Are you one of those Internet users who think that data leaks, hacker attacks, and cyber security are not about you? Do you still believe that your data can't benefit hackers in any way? Then, you're one of those who are likely to get their devices hacked first.
A cyber security issue is one of the hottest topics in 2018. The previous year was rich in data leaks and hacker breaks into big corporations and governmental organizations. And the average Internet users have already felt the influence of those hacking attacks on themselves as well. Modern hackers target not only big companies and businesses but also average Internet users as they learn how to use any kind of personal information for their benefit. For this reason, having a VPN has become an essential step in the data security chain. Let's have a look at what a VPN gives you. For more info, click here and get a list of top services in 2018.
Some people may think that a VPN is only needed for business but every American needs a VPN if they plan to travel or even simply connect to shared wifi hotspots at restaurants and bars. Unfortunately, hacking and identity theft is one of those things that you don't think will happen to you ... until it does.
In my case, I was on a cruise to Alaska and I get a message from PayPal that my passwords have been changed. After looking at the situation, I suspect that someone was using a "packet sniffer" to monitor the traffic on the ship's network and intercepted my account credentials. Since that time, a VPN went from simply a nice thing to have when I want to cover my tracks or connect to my network at home to something that is essential for anyone that uses the internet.
Five Reasons to Get a VPN Now
Getting a VPN isn't a choice to be made in the future. It's essential for virtually everyone ...
- Connect to your home or office network when you are away.
- "Trick" geolocation apps that limit coupons and other benefits when you are on-location i.e. in Las Vegas vs at home.
- Protect your banking info from hackers and snoopers who might be monitoring a shared network
- Ensure browsing habits and internet privacy from prying eyes at governments and even your own ISP
- Eliminate the ability for advertisers to track you by targeting your IP address when you visit a website
What is a VPN?
A VPN stands for a virtual private network. It is an encrypted tunnel that allows you to access the Internet without enabling someone else to monitor the data that is transferred. In other words, not a hacker, not an average user, and even not your home Internet service provider is allowed to see your traffic if you have a VPN.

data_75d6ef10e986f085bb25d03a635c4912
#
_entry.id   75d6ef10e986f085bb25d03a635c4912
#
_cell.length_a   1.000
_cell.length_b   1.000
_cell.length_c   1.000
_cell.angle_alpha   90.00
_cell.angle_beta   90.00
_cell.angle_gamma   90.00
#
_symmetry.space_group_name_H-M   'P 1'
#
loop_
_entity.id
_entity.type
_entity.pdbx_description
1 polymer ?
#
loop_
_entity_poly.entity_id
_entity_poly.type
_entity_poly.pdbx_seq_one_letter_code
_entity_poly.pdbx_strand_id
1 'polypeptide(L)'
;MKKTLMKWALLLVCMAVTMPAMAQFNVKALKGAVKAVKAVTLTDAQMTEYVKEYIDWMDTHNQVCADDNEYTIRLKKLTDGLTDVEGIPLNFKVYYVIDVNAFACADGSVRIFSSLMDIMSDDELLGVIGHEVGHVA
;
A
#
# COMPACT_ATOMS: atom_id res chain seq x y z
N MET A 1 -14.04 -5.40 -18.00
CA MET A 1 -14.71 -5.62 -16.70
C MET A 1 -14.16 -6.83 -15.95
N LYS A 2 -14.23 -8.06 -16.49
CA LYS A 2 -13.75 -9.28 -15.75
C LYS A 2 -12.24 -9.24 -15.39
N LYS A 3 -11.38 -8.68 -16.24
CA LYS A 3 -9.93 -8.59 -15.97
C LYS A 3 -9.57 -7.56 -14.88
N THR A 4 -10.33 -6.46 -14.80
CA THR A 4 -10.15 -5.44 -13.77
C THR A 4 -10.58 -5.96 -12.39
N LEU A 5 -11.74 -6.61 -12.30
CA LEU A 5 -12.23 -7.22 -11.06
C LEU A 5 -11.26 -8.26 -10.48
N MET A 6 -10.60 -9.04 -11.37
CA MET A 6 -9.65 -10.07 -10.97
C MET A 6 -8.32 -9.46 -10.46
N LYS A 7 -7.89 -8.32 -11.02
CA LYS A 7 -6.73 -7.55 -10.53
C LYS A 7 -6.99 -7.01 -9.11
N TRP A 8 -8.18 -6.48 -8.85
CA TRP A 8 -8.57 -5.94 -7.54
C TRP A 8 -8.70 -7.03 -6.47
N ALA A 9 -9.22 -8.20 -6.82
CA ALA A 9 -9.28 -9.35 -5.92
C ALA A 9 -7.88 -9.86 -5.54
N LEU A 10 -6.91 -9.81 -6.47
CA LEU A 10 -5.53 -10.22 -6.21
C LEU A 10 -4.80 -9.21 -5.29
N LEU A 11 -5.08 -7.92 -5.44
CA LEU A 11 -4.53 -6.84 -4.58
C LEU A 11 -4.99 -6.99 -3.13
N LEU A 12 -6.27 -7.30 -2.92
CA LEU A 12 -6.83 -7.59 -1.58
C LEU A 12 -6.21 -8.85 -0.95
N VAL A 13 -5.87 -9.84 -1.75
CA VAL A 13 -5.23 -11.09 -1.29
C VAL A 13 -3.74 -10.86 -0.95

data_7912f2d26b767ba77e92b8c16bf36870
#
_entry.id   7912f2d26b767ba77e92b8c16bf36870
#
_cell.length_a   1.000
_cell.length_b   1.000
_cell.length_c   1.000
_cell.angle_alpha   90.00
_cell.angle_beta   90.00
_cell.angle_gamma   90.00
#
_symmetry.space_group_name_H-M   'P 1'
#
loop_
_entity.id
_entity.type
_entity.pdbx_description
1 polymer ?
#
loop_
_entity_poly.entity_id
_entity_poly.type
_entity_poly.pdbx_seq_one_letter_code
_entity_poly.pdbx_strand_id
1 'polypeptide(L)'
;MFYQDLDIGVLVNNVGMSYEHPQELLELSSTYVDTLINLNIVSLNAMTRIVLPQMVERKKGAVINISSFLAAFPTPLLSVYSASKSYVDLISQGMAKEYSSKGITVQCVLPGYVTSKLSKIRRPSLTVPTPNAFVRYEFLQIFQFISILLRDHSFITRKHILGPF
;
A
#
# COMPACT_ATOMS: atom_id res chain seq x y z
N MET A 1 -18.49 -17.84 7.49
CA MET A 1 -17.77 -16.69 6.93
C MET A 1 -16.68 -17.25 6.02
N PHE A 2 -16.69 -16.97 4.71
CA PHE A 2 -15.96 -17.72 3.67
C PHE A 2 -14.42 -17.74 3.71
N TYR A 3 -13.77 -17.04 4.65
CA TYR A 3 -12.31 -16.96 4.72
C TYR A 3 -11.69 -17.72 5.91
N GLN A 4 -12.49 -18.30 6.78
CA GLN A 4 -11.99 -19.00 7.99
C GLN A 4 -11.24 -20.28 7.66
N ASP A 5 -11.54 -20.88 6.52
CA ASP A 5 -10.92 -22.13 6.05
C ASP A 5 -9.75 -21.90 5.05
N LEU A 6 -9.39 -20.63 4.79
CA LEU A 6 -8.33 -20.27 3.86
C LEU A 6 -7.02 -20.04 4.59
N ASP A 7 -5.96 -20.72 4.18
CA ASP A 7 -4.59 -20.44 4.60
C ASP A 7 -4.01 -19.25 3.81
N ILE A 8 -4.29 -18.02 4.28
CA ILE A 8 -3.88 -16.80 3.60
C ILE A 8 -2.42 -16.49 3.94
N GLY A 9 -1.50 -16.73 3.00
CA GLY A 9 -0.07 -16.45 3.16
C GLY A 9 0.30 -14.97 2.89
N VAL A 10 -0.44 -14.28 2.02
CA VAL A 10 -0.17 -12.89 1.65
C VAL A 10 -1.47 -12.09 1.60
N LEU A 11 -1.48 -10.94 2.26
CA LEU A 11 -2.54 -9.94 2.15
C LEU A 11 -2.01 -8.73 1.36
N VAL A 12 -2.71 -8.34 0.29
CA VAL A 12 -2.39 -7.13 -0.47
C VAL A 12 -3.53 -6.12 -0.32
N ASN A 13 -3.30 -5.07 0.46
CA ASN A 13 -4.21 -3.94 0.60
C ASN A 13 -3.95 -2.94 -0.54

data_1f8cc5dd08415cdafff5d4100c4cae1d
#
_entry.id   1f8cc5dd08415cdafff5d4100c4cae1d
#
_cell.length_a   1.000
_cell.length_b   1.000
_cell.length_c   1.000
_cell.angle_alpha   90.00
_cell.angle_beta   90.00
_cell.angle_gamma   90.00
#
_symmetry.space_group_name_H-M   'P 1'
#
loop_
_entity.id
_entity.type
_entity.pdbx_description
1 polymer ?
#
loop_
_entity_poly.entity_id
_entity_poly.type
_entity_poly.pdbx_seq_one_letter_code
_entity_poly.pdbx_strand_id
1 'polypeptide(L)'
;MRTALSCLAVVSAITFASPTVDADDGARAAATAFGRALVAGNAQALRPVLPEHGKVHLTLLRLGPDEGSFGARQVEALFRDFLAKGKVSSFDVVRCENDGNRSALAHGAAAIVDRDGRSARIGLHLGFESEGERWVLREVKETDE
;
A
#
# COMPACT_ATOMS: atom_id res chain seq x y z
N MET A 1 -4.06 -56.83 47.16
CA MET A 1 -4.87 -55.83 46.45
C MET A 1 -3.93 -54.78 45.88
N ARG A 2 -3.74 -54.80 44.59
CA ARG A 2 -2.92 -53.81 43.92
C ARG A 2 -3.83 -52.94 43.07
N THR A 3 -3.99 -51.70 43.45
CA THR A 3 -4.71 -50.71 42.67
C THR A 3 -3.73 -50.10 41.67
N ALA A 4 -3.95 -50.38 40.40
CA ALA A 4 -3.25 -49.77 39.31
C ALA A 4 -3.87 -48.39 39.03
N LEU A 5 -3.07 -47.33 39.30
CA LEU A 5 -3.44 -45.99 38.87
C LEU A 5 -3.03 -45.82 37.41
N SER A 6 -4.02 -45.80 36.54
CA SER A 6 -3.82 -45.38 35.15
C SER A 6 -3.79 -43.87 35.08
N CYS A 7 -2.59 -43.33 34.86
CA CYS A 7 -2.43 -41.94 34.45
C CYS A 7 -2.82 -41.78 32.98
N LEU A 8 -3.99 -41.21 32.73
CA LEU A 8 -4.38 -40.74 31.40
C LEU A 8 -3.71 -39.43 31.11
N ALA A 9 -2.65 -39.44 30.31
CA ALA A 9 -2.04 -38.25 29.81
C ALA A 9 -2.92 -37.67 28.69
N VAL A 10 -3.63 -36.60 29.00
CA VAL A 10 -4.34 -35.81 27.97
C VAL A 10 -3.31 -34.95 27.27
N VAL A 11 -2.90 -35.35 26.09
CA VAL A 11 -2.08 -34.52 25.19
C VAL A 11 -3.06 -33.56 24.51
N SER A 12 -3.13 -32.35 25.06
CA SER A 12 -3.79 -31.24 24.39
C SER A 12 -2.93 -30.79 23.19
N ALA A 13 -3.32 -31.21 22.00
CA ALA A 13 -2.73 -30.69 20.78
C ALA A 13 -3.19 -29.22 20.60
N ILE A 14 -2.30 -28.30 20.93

When you go online directly through the network without having a VPN in the middle of the process, you risk all the data (literally everything that you have on the devices). Your passwords, nicknames, downloading and uploading files will be absolutely visible in this case. For a professional hacker, it doesn't cost a thing to break into someone else's computer in the public network. You might not know, but a hacker may share the same network with you in the airport, hotel lobby, or restaurant. And how often do you use those free WiFi zones on a daily basis? Probably, a lot.
We don't encourage you to get a paid VPN if you don't want to. There are plenty of free choices online as well. Check Bestvpnrating.com for more information about that. Instead of it, we encourage you to get at least the simplest service on the market. Of course, a paid VPN is better than a free one in:
- performance quality;
- number of servers;
- security level.
But there are a couple of good free options on the market as well.
Who Might Need a VPN?
If you work remotely, you need a VPN. If you travel a lot, you need a VPN (as it opens a lot of geographically restricted websites too). If you use public networks on a daily basis, you need a VPN. If you work in the office, but also do some business stuff at home, you need a VPN. In other words, in the 21st century, it is hard to name a person who doesn't require a VPN at all. So, get one too.